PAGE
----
Tricia and I spent the past week on vacation in East Boothbay, Maine. On Monday, we went on a Puffin Watch cruise to Eastern Egg Rock Island. The watch is run by Hardy Boat Cruises, and we headed out on the Hardy III from their dock located in New Harbor. The watch is only 1 1/2 hours long, but because Eastern Egg Rock is only five miles out, most of the time is spent viewing the birds.
I wasn’t sure if they would be operating due to Covid-19, but fortunately they were. As a precaution, they were only filling the boat to 43% capacity, and masks were mandatory, so that made me comfortable with going. Plus, puffins. The watch we attended was not sold out, so we ran at less than 43%, which allowed for ample social distancing. My one complaint is that they start at noon, which is the worst time of the day for photos. If the demand calls for it, they will do a second watch in the evening, but unfortunately, that wasn’t the case while we were there. And, it was a hot, bright, sunny day. But, I was happy with my photos in spite of the harsh light.
The Atlantic Puffins, of course, stole the show. The island now has 188 breeding pairs of puffins on it. As we neared the island, it became apparent how numerous the puffins were; they were on the island, in the water, and flying through the air. It’s always exciting to see puffins, and to have so many around us was awesome. I was clicking away, hoping to get some decent shots and hoping that my settings were okay for the harsh sun.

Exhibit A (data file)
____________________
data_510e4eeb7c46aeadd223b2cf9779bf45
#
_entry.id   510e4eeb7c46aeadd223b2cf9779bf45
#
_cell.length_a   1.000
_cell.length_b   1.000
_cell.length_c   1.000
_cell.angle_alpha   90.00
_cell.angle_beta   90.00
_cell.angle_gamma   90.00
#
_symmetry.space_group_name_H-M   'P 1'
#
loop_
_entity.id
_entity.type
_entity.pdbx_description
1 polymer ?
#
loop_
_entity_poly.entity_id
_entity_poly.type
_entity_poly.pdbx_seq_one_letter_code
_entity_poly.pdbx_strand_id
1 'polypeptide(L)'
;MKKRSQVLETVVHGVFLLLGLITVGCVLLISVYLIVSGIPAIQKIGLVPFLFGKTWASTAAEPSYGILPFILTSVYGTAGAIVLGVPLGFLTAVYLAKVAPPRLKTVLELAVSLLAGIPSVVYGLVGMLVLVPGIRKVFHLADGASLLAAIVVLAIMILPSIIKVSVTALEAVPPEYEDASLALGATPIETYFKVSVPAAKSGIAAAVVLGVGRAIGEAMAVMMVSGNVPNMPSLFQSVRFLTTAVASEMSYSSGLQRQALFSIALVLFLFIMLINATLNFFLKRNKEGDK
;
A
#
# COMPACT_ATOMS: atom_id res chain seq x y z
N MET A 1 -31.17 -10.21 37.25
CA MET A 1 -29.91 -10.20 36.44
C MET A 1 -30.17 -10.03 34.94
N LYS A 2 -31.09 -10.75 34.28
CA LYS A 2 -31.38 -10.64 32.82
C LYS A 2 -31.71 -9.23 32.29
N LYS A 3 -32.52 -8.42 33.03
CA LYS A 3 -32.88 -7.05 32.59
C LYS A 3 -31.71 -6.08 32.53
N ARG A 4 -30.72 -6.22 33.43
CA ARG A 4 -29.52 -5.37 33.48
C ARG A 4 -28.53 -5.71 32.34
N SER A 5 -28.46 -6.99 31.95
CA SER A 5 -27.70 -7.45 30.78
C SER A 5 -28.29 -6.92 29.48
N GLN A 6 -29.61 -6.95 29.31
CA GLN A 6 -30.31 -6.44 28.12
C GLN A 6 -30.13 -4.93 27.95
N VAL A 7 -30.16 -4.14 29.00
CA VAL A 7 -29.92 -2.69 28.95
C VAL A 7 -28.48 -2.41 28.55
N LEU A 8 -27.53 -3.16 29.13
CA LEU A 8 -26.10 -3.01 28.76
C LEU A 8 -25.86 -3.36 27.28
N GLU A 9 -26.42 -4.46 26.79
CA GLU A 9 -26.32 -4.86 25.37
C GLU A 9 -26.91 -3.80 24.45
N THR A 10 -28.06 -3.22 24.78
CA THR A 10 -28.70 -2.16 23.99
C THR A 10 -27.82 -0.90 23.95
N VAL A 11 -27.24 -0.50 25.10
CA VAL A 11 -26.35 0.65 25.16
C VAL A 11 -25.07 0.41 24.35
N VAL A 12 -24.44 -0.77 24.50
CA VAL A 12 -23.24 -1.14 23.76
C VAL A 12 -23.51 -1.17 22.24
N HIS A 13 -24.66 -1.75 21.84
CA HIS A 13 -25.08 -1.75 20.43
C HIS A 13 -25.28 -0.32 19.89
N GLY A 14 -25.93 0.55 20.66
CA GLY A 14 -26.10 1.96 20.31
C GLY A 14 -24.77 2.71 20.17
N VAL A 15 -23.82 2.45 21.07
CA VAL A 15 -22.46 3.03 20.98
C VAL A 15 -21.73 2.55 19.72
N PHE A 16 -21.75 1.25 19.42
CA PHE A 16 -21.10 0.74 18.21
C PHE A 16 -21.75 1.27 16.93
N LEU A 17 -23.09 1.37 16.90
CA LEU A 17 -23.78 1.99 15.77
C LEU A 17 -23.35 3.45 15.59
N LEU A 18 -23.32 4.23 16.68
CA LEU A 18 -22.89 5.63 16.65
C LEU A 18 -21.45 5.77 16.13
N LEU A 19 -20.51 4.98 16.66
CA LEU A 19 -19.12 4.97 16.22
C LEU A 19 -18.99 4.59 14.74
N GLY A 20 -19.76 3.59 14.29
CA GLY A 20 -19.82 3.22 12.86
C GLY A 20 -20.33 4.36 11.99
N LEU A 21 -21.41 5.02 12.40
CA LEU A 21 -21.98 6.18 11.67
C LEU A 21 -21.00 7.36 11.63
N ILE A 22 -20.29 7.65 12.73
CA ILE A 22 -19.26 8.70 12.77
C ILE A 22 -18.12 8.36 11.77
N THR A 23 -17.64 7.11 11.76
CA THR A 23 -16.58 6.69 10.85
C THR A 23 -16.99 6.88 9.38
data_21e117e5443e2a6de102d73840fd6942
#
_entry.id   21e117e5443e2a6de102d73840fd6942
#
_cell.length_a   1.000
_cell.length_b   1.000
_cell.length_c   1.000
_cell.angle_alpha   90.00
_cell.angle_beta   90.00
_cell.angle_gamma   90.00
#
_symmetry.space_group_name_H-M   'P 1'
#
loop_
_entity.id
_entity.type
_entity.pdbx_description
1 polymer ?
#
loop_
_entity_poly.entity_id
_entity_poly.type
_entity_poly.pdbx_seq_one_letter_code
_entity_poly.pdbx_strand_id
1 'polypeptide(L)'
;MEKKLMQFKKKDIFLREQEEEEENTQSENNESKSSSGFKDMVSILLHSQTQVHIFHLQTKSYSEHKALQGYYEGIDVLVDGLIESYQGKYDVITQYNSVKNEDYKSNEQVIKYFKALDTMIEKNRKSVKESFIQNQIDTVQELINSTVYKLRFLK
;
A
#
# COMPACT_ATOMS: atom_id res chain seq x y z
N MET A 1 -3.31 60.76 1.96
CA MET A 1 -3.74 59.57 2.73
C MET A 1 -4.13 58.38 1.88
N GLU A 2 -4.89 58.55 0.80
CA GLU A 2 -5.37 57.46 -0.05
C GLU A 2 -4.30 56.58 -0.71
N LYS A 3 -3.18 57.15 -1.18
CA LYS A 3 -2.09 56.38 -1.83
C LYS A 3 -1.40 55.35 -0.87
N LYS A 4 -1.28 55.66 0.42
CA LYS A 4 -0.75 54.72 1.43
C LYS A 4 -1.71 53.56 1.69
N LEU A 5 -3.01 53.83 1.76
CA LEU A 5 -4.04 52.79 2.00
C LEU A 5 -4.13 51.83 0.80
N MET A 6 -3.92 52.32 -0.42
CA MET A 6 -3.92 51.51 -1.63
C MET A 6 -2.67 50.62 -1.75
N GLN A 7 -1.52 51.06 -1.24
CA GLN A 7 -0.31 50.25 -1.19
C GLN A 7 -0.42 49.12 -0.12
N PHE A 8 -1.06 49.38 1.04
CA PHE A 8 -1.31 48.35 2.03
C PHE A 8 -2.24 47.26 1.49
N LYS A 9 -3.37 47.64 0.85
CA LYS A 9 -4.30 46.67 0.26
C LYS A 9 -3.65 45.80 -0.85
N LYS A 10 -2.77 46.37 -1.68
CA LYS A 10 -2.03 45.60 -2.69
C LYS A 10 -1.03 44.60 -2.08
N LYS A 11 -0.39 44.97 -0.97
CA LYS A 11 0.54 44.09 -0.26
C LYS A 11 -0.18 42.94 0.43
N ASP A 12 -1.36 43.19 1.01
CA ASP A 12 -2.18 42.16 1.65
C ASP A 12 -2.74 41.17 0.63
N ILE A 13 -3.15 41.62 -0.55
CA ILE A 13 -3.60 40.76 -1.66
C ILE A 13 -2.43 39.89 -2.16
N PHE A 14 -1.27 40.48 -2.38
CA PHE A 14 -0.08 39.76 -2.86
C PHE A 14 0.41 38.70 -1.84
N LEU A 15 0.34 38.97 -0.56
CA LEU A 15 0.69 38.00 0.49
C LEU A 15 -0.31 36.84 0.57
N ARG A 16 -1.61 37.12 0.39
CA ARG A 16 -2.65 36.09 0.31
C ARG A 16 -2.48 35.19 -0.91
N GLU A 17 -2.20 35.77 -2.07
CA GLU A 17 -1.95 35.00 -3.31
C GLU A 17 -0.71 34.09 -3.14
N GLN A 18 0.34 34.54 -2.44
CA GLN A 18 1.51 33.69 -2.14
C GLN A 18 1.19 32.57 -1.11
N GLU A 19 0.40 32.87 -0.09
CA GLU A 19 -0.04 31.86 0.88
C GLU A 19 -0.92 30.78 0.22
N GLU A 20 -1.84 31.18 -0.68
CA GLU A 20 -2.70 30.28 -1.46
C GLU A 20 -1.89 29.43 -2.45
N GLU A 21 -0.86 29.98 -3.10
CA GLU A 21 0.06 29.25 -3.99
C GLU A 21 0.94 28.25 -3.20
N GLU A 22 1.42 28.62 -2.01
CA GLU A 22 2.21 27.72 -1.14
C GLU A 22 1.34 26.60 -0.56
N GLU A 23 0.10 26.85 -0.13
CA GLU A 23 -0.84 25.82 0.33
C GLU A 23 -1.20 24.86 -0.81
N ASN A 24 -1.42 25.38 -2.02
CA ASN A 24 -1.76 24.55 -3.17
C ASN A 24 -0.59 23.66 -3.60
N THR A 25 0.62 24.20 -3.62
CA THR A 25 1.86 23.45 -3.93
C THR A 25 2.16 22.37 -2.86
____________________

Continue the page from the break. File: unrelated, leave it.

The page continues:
Also breeding on the island are Black Guillemots and 3 three species of terns: Common, Arctic, and Roseate. I enjoyed the Black Guillemots; they were regularly zipping past the boat in quick direct flights. I did terribly with tern photos and tern identification – it’s hard when things are happening so quickly and plus I was mostly focused on the puffins. We went on the same watch back in 2014, and at that time they had an Audubon Naturalists on board who were able to easily ID the terns in flight and point them out. This year, due to Covid-19, that wasn’t the case, so I struggled. I tried to take as many photos of terns as I could, but all my shots appear to be Commons except one Arctic. In lieu of the naturalist, the Captain narrated the watch. He was knowledgeable and he was able to maneuver the boat deftly even though we had high winds and it was quite lumpy. At one point he was explaining how Great Black-backed Gulls were the number one puffin predator, and just as he finished saying it, a Great Black-backed Gull snatched up a Common Eider duckling, only to be chased off by a ferocious mother eider.
This was by far my best experience with Atlantic Puffins to date. In 2014 we had a more diverse species list, but the dense fog made for tough viewing once we got out to Eastern Egg Rock Island. I believe the puffins on EER are the southernmost breeding Atlantic Puffins and for many of us the best chance to see these wonderful birds. If you are heading up to Maine, definitely put this watch on your list.